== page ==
I Learn America Directed by Jean-Michel Dissard and Gitte Peng June 22 at noon at National Portrait Gallery and June 23 at 11:30 a.m. at American History Museum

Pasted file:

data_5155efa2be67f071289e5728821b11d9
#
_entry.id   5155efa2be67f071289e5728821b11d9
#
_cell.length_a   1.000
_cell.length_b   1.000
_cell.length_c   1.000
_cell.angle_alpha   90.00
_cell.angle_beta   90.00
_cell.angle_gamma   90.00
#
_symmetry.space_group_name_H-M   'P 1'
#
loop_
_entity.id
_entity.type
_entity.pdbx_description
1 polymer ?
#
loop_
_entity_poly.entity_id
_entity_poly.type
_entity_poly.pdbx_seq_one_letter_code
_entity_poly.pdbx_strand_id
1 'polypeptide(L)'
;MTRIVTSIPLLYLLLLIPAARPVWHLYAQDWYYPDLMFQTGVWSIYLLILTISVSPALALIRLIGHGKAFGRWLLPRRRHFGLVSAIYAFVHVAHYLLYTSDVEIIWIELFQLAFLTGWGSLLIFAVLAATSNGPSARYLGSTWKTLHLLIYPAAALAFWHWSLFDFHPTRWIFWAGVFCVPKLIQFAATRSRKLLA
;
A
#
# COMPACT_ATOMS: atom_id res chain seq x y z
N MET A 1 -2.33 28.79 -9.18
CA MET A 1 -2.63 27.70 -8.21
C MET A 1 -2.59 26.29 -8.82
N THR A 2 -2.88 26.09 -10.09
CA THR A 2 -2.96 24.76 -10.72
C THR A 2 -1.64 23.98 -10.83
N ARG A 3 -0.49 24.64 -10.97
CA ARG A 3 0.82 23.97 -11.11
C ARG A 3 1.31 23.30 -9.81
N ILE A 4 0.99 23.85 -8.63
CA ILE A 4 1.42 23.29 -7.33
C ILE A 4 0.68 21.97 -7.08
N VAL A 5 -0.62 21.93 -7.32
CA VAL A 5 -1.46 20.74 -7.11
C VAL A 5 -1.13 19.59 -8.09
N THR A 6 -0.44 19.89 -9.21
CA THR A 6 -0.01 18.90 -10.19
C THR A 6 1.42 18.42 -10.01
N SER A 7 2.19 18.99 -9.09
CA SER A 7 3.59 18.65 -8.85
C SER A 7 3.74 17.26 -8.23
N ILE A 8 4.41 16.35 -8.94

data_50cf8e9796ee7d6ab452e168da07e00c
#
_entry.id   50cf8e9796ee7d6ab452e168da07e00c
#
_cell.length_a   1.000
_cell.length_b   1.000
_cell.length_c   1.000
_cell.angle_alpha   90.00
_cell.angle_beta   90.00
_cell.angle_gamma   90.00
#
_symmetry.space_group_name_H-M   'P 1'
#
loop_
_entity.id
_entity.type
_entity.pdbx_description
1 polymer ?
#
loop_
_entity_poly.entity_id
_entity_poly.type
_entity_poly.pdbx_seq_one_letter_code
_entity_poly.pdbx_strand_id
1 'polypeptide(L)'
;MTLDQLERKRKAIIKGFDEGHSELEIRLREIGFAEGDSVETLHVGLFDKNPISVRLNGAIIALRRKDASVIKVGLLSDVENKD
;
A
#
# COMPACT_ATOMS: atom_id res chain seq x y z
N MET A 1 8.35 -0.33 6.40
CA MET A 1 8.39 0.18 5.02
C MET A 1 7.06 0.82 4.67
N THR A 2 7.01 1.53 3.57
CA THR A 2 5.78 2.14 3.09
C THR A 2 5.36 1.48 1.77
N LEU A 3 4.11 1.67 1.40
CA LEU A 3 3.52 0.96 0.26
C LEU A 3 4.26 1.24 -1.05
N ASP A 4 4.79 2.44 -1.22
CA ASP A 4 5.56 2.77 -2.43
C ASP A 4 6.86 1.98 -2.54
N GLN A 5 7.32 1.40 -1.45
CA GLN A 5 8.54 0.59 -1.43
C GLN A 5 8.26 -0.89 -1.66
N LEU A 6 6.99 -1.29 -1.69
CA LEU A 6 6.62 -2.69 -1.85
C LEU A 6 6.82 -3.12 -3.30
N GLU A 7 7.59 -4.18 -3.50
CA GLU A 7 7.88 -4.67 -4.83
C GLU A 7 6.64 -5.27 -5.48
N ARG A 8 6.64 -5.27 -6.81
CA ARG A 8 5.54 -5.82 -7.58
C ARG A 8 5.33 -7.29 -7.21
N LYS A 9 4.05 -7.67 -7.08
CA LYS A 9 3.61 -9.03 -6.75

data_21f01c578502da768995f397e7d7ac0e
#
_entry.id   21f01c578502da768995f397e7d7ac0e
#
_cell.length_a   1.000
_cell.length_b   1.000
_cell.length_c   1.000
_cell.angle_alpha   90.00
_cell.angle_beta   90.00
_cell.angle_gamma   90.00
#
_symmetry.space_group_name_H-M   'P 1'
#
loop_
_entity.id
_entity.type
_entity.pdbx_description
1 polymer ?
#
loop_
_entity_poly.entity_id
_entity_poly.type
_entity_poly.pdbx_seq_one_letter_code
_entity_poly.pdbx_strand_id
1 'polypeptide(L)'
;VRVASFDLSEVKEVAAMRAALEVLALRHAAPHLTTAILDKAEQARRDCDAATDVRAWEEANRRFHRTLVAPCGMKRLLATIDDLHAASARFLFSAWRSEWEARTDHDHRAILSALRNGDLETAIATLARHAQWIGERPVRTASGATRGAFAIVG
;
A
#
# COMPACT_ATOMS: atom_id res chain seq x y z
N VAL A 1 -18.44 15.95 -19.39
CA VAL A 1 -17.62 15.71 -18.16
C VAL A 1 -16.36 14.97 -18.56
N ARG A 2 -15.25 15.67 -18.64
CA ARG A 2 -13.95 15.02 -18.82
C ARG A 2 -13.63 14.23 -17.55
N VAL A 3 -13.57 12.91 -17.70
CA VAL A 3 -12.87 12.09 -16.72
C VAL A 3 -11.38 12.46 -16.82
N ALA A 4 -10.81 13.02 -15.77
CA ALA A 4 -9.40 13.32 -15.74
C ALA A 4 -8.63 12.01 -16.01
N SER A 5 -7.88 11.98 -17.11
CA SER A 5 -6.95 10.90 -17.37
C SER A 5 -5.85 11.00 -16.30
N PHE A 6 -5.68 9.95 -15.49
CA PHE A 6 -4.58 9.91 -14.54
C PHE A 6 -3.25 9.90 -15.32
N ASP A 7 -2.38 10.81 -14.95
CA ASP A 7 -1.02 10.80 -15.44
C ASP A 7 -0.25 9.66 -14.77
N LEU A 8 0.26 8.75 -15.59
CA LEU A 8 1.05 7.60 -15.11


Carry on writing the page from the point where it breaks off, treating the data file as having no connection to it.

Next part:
High school was a trying time for us all, what with trying to figure out who we are and what we’re going to do after graduation. But what is high school like if you’re new to America, learning a new language, and dealing with all the other disorienting aspects of teenage life? At Brooklyn’s International High School, which serves students who have limited English language skills and have lived in the U.S. for less than four years, the environment is doubly stressful. Jean-Michel Dissard and Gitte Peng’s I Learn America profiles several of these students. The documentary inspires but doesn’t sugarcoat the reality that for some of its female subjects, life in America isn’t much freer than life back home. Take Sandra, originally from Warsaw, who adopts a relatively butch style of dress when she gets to the U.S. but is still pressured by her traditional parents to wear a dress to the prom. Most heartbreaking of all is the story of Itrat, a girl from Pakistan who dreams of graduating high school and going to college but instead faces an impending arranged marriage. Watching the students achieve so much over the course of a school year feels good, but knowing their futures remain so uncertain leaves the viewer feeling worried, not uplifted.

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